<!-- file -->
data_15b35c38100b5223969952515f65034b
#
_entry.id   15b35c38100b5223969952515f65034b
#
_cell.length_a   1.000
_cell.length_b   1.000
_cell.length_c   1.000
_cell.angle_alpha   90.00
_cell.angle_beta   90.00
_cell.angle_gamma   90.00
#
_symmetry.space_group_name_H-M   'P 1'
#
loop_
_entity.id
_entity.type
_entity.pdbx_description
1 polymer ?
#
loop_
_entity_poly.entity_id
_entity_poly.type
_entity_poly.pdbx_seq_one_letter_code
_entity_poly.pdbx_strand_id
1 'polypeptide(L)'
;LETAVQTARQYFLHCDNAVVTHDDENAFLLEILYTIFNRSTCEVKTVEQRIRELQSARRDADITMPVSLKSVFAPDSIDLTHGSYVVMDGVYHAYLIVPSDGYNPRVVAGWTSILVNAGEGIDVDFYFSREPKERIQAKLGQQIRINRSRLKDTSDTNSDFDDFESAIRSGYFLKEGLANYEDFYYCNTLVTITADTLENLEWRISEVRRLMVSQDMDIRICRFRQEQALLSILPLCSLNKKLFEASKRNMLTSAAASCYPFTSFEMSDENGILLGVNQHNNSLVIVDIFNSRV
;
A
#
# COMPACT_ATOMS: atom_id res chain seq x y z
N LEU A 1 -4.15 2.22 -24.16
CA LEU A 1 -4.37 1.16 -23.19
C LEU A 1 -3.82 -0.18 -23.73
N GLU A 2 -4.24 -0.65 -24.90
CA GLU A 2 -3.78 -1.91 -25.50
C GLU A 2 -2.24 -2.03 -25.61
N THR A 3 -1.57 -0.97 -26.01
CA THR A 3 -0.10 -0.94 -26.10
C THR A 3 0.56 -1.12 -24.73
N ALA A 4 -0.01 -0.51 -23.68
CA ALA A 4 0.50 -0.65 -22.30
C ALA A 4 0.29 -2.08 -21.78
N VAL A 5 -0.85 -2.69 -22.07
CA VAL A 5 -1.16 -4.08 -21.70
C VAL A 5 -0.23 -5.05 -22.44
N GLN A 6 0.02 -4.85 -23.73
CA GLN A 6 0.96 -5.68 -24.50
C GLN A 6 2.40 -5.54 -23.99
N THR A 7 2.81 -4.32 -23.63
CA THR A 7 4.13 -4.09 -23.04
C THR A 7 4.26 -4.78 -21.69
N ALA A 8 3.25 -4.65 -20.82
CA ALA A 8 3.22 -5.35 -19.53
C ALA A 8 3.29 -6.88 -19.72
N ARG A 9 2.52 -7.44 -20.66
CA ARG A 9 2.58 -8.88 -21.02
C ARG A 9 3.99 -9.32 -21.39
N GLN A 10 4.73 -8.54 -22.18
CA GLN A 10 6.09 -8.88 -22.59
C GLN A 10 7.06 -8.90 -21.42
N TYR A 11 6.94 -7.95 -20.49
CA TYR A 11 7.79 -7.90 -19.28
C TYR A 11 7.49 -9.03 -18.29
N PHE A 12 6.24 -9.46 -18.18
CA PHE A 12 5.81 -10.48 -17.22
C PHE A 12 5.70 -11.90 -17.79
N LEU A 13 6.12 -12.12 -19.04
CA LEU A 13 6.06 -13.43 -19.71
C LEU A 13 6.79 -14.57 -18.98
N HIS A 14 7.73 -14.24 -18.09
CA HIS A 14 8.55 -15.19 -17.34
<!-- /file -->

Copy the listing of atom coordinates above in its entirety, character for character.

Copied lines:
data_15b35c38100b5223969952515f65034b
#
_entry.id   15b35c38100b5223969952515f65034b
#
_cell.length_a   1.000
_cell.length_b   1.000
_cell.length_c   1.000
_cell.angle_alpha   90.00
_cell.angle_beta   90.00
_cell.angle_gamma   90.00
#
_symmetry.space_group_name_H-M   'P 1'
#
loop_
_entity.id
_entity.type
_entity.pdbx_description
1 polymer ?
#
loop_
_entity_poly.entity_id
_entity_poly.type
_entity_poly.pdbx_seq_one_letter_code
_entity_poly.pdbx_strand_id
1 'polypeptide(L)'
;LETAVQTARQYFLHCDNAVVTHDDENAFLLEILYTIFNRSTCEVKTVEQRIRELQSARRDADITMPVSLKSVFAPDSIDLTHGSYVVMDGVYHAYLIVPSDGYNPRVVAGWTSILVNAGEGIDVDFYFSREPKERIQAKLGQQIRINRSRLKDTSDTNSDFDDFESAIRSGYFLKEGLANYEDFYYCNTLVTITADTLENLEWRISEVRRLMVSQDMDIRICRFRQEQALLSILPLCSLNKKLFEASKRNMLTSAAASCYPFTSFEMSDENGILLGVNQHNNSLVIVDIFNSRV
;
A
#
# COMPACT_ATOMS: atom_id res chain seq x y z
N LEU A 1 -4.15 2.22 -24.16
CA LEU A 1 -4.37 1.16 -23.19
C LEU A 1 -3.82 -0.18 -23.73
N GLU A 2 -4.24 -0.65 -24.90
CA GLU A 2 -3.78 -1.91 -25.50
C GLU A 2 -2.24 -2.03 -25.61
N THR A 3 -1.57 -0.97 -26.01
CA THR A 3 -0.10 -0.94 -26.10
C THR A 3 0.56 -1.12 -24.73
N ALA A 4 -0.01 -0.51 -23.68
CA ALA A 4 0.50 -0.65 -22.30
C ALA A 4 0.29 -2.08 -21.78
N VAL A 5 -0.85 -2.69 -22.07
CA VAL A 5 -1.16 -4.08 -21.70
C VAL A 5 -0.23 -5.05 -22.44
N GLN A 6 0.02 -4.85 -23.73
CA GLN A 6 0.96 -5.68 -24.50
C GLN A 6 2.40 -5.54 -23.99
N THR A 7 2.81 -4.32 -23.63
CA THR A 7 4.13 -4.09 -23.04
C THR A 7 4.26 -4.78 -21.69
N ALA A 8 3.25 -4.65 -20.82
CA ALA A 8 3.22 -5.35 -19.53
C ALA A 8 3.29 -6.88 -19.72
N ARG A 9 2.52 -7.44 -20.66
CA ARG A 9 2.58 -8.88 -21.02
C ARG A 9 3.99 -9.32 -21.39
N GLN A 10 4.73 -8.54 -22.18
CA GLN A 10 6.09 -8.88 -22.59
C GLN A 10 7.06 -8.90 -21.42
N TYR A 11 6.94 -7.95 -20.49
CA TYR A 11 7.79 -7.90 -19.28
C TYR A 11 7.49 -9.03 -18.29
N PHE A 12 6.24 -9.46 -18.18
CA PHE A 12 5.81 -10.48 -17.22
C PHE A 12 5.70 -11.90 -17.79
N LEU A 13 6.12 -12.12 -19.04
CA LEU A 13 6.06 -13.43 -19.71
C LEU A 13 6.79 -14.57 -18.98
N HIS A 14 7.73 -14.24 -18.09
CA HIS A 14 8.55 -15.19 -17.34